December 18, 1998

Infection, testicular cancer link investigated

Infection, testicular cancer link investigated

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Loren Lipworth

A Vanderbilt Cancer Center epidemiologist is one of two researchers in the country to receive the first grants awarded by the Lance Armstrong Foundation to fund testicular cancer research.

Loren Lipworth, Sc.D., assistant professor of Preventive Medicine, is studying a possible link between infection and the development of testicular cancer, one of the most rapidly increasing forms of cancer.

A relationship between infection and testicular cancer could have significant implications for the prevention of the disease, which accounts for only about 1 percent of all cancers in men but is among the most common cancers among men ages 15-34.

"The age-standardized incidence of testicular cancer is increasing by about 3-6 percent each year, which suggests a relationship with external factors," said Lipworth, who joined the faculty in June.

"Some of the classic virus-associated cancers, like Hodgkin's disease, exhibit the same sort of age-incidence pattern as testicular cancer, peaking in the 20s and 30s and then dropping off dramatically. For virtually every other form of cancer not associated with viruses, the incidence continues to increase with age."

Olympic cyclist Lance Armstrong established the foundation in early 1997, just months after he was diagnosed with advanced testicular cancer. The first Lance Armstrong Foundation grants were awarded Oct. 23 to Lipworth and an M.D. Anderson researcher studying the neurocognitive effects of chemotherapy. The $50,000-per-year awards are renewable for up to three years.

Lipworth's research makes use of the JANUS serum bank in Norway. Established in 1973 for the purpose of cancer research, JANUS includes about a half million serum samples given over a 20-year period by about 293,000 donors. Individual blood donors are then annually linked to the Norwegian national cancer registry to identify who has gone on to develop cancer.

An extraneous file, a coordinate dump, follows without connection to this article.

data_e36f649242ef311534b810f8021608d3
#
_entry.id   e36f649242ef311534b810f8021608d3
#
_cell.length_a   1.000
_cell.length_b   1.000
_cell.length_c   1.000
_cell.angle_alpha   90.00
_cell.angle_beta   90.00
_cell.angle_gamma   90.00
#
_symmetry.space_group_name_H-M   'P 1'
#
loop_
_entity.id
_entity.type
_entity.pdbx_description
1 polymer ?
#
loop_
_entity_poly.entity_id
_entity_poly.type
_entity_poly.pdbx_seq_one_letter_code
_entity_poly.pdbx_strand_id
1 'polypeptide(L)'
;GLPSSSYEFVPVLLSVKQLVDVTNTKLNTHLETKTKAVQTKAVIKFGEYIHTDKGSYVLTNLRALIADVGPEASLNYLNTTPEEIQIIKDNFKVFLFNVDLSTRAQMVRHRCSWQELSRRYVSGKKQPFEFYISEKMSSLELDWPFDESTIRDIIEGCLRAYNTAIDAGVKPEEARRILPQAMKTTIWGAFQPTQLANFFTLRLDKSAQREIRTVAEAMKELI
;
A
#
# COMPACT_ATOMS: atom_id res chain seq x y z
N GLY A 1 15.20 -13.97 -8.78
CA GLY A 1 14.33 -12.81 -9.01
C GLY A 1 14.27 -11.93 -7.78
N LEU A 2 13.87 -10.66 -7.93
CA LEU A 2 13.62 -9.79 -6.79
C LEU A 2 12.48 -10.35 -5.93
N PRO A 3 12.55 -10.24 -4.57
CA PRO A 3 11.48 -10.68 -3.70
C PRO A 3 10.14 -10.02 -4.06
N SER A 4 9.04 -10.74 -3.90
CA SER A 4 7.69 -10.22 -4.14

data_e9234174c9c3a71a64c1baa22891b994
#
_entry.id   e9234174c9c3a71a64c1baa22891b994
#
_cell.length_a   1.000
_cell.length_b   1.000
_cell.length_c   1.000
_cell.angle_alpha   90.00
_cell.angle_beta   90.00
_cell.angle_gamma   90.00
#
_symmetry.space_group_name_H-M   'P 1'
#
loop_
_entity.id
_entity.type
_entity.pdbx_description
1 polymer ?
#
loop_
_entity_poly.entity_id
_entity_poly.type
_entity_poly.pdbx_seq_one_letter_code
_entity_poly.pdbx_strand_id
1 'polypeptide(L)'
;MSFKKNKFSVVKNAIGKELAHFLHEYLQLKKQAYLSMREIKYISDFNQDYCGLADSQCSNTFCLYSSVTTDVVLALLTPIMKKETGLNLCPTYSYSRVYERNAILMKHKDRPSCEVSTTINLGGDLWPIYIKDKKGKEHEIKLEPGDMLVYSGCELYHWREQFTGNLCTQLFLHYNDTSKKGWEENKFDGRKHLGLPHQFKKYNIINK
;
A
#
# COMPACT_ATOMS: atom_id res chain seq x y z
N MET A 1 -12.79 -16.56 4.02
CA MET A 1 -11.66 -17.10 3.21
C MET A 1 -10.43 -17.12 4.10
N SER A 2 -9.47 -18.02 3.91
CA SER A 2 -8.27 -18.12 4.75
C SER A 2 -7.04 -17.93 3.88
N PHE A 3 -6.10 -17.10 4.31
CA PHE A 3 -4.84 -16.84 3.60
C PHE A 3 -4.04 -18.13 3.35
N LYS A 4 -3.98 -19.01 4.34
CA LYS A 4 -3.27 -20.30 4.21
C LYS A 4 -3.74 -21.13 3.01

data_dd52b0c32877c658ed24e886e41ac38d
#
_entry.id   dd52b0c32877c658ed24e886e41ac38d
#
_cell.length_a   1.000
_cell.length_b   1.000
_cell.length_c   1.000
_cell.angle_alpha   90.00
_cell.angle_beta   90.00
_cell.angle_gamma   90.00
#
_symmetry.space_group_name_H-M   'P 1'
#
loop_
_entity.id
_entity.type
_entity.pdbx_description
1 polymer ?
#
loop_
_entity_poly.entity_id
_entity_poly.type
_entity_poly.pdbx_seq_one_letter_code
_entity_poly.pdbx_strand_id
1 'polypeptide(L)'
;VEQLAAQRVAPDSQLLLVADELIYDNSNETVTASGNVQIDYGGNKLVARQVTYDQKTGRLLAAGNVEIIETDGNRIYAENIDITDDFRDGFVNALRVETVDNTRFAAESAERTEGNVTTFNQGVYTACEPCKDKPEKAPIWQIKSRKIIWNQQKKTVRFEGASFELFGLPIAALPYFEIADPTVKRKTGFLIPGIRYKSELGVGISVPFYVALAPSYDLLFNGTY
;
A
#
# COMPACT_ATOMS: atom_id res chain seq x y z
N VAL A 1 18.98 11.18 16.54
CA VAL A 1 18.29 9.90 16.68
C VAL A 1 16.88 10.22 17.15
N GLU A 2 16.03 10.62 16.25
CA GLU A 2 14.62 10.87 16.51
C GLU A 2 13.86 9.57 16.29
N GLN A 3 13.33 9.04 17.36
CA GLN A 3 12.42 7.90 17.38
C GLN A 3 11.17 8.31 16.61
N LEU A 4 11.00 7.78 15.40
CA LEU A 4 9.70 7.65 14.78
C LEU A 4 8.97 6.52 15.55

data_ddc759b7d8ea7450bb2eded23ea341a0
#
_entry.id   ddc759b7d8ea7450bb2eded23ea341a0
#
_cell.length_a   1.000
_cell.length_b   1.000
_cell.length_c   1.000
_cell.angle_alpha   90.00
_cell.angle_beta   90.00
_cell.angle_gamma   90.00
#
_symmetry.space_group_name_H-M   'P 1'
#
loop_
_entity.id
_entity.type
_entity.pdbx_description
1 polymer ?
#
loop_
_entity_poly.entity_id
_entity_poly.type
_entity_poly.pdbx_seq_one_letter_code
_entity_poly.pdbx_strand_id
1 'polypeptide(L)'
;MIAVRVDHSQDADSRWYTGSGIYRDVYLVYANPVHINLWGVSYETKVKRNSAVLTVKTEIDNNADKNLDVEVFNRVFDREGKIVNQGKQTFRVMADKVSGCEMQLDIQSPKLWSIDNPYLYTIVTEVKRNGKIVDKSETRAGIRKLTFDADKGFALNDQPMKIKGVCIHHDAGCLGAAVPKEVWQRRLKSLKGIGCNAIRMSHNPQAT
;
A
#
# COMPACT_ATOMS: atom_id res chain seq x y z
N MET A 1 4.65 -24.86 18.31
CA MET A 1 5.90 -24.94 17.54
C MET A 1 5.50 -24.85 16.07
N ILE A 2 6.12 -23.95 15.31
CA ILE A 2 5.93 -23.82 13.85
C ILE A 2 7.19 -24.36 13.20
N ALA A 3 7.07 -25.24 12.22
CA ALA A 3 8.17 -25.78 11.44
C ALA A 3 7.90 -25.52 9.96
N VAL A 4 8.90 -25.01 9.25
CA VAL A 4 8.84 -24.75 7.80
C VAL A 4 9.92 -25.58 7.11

So far, 88 cases of testicular cancer have been identified, Lipworth said.

"We'll look at these 88 cases and compare them to 262 matched control samples," she said. "We will assay the serum for the presence of antibodies against several infectious agents, including herpes simplex virus 2, human papilloma virus (HPV), chlamydia trachomatis and human herpes virus 8 (HHV8)."

Preliminary analyses have already been done for the Epstein-Barr virus (EBV) and cytomegalovirus (CMV), she said.

"We have found some interesting trends, though not necessarily statistically significant because of the small sample size," Lipworth said. "There was a positive two- to three-fold increase in testicular cancer risk among men with higher antibody titers to EBV."

With CMV, no overall correlation was found, she said. However, when the cases were divided by histologic type ‹ seminomas and non-seminomas ‹ a positive relationship was observed between CMV seropositivity and the development of seminomas.

"Because both these viruses are sexually transmitted, we decided that it made sense to look at other sexually transmitted viruses," Lipworth said. Thus far, a preliminary analysis of 20 of the testicular cancer cases revealed a positive, though non-significant, trend for chlamydia antibody titers. Next, the researchers will examine all 88 cases for evidence of infection with each of the viruses.

Lipworth, who also holds appointments with the Karolinska Institute in Stockholm and the International Epidemiology Institute in Rockville, Md., is a graduate of the Harvard School of Public Health. Much of her research is done in collaboration with researchers in Sweden using that country's national registries for inpatient care, outpatient care, cancer, mortality and so on.

In addition to testicular cancer, Lipworth has a particular research interest in endogenous hormonal risk factors for cancer.

For example, recent work used such characteristics as birthweight, birth length and placental weight as surrogate markers for estrogen or other hormone or growth factor exposure during pregnancy. These studies examined the relationship of these characteristics to the development of breast, prostate and testicular cancer.

She also has conducted a study measuring the levels of estrogen and other hormones and growth factors during pregnancy in white women in Boston, Mass., and comparing that with levels in women in China.

"There is some kind of positive association between higher birthweight and increased risk of breast and prostate cancer," Lipworth said. "Our initial hypothesis was that the key was estrogen ‹ more estrogen, bigger baby, higher risk. However, our preliminary analysis of the hormone studies shows that the Chinese women actually have substantially higher levels of estrogen than the American women, but they have a substantially lower breast cancer rate. Now we suspect that it's not estrogen, after all, but perhaps another growth factor."

Lipworth expects to present findings from the comparison of the American and Chinese women at a National Cancer Institute conference on intrauterine exposures and breast cancer early next year.